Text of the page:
Jang Jong-hoon, an assistant coach of the Daejeon-based pro baseball team Hanwha Eagles, won three straight homerun crowns as a player from 1990 to 1992. Making a pro team was far from easy for him, however. He was placed on the practice squad after no team signed him, with 10 players competing for one roster spot at the time. In last years draft, only 65 of the 750 players selected played in the Korean league. Whenever draft season comes around, both players and parents wring their hands.
If aspiring players want to join the league, they must apply for the draft regardless of their educational background. Those not selected find it virtually impossible to become pros. They can stay on practice squads for a year and reenter the draft the following year. Since they do not play in games, however, they usually cannot improve their skills. Other sports also use the same system.
Lee Cham, head of the Korea Tourism Organization, proposed Monday a three strikes system under which a staff member is fired if not selected by his or her superior for promotion for three consecutive years. Unlike in pro sports, this proposal will face fierce opposition from the state-run organizations workers since they believe their job security is guaranteed. Other countries apply the three strikes rule to prevent drunk driving or heinous crimes. Such a system is reasonable since chronically committing crimes or failing to advance three times indicates a problem.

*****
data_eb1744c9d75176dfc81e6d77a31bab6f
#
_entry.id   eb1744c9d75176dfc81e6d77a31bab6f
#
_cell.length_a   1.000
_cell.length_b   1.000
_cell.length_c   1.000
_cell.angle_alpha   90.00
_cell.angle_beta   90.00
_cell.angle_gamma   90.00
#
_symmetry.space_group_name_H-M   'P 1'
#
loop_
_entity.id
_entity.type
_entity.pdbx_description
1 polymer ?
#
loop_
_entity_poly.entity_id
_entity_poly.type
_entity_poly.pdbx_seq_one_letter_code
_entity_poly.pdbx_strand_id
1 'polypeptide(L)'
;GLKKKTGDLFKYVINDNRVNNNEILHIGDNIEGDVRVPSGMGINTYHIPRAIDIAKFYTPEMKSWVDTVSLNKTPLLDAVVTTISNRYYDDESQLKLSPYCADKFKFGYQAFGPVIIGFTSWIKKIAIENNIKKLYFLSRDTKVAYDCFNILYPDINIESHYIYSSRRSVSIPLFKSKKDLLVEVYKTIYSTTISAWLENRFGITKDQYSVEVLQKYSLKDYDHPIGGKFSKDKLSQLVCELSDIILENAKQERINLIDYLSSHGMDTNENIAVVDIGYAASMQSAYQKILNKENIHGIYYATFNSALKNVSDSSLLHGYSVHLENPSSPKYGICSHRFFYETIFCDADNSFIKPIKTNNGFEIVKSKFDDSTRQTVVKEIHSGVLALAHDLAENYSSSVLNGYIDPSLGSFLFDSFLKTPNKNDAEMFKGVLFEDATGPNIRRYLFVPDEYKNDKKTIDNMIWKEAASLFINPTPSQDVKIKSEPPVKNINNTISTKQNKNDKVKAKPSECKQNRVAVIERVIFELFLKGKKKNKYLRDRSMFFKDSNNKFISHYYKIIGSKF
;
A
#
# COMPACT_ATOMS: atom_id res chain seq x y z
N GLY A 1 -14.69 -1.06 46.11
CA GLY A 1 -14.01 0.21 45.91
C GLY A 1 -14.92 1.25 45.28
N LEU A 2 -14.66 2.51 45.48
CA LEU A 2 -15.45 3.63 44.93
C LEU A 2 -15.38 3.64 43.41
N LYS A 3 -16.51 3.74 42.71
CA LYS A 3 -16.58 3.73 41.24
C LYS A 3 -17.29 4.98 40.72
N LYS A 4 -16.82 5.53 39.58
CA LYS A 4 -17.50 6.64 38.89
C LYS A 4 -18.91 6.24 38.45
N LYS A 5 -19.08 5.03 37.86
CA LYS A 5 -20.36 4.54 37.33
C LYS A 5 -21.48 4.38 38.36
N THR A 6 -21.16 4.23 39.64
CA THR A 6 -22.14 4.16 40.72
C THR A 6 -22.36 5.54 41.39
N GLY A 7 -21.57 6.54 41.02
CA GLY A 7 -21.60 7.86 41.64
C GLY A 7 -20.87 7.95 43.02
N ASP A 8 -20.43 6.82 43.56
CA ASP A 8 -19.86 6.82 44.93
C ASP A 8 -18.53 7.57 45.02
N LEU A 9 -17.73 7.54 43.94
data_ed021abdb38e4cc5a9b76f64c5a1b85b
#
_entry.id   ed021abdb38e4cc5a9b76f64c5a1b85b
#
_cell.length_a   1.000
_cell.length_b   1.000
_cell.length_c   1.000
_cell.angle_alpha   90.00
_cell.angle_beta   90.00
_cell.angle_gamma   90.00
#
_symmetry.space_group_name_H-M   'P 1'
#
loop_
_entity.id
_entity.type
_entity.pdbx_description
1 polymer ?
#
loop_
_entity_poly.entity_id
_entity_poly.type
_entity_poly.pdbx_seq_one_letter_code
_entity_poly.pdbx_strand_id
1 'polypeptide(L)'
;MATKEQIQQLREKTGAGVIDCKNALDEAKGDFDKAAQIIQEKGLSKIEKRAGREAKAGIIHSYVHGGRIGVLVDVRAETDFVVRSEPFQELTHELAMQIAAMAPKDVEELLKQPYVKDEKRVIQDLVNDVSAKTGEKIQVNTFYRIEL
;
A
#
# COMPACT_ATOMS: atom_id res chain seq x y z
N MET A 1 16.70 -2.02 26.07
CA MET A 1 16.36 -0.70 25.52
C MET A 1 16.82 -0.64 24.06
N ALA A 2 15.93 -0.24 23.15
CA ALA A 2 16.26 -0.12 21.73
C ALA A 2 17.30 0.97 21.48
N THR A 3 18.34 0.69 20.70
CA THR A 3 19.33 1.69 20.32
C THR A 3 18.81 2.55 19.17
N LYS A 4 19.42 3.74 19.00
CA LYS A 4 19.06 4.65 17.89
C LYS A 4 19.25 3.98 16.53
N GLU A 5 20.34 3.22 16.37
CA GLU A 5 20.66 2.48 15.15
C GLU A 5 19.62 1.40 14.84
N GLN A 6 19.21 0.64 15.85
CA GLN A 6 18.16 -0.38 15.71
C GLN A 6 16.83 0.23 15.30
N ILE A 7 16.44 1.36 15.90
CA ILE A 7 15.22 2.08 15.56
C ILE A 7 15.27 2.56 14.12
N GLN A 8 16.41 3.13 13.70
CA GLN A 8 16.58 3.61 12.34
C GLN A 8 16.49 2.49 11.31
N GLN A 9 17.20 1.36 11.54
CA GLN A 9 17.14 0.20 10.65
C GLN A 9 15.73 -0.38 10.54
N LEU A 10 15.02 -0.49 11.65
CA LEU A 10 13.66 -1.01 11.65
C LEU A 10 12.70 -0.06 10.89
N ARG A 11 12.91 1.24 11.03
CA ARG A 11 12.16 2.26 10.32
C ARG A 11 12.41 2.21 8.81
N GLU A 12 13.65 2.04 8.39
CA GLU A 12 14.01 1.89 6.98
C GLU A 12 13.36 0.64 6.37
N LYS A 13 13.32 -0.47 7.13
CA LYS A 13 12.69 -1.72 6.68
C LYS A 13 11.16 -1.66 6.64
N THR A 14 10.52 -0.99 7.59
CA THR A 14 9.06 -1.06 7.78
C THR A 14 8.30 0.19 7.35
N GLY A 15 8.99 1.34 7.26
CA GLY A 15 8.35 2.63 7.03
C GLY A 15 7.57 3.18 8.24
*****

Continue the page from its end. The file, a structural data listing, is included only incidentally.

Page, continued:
In 2008, the Seoul Metropolitan Government announced a draft system for 4,200 public officials grade six and under to boost discipline. The plan fizzled out, however, as those who failed to get promoted in three tries got other positions after undergoing retraining. For public sector reform to achieve tangible results, the implementation of new approaches is needed.
Editorial Writer Park Yeong-kyun (firstname.lastname@example.org)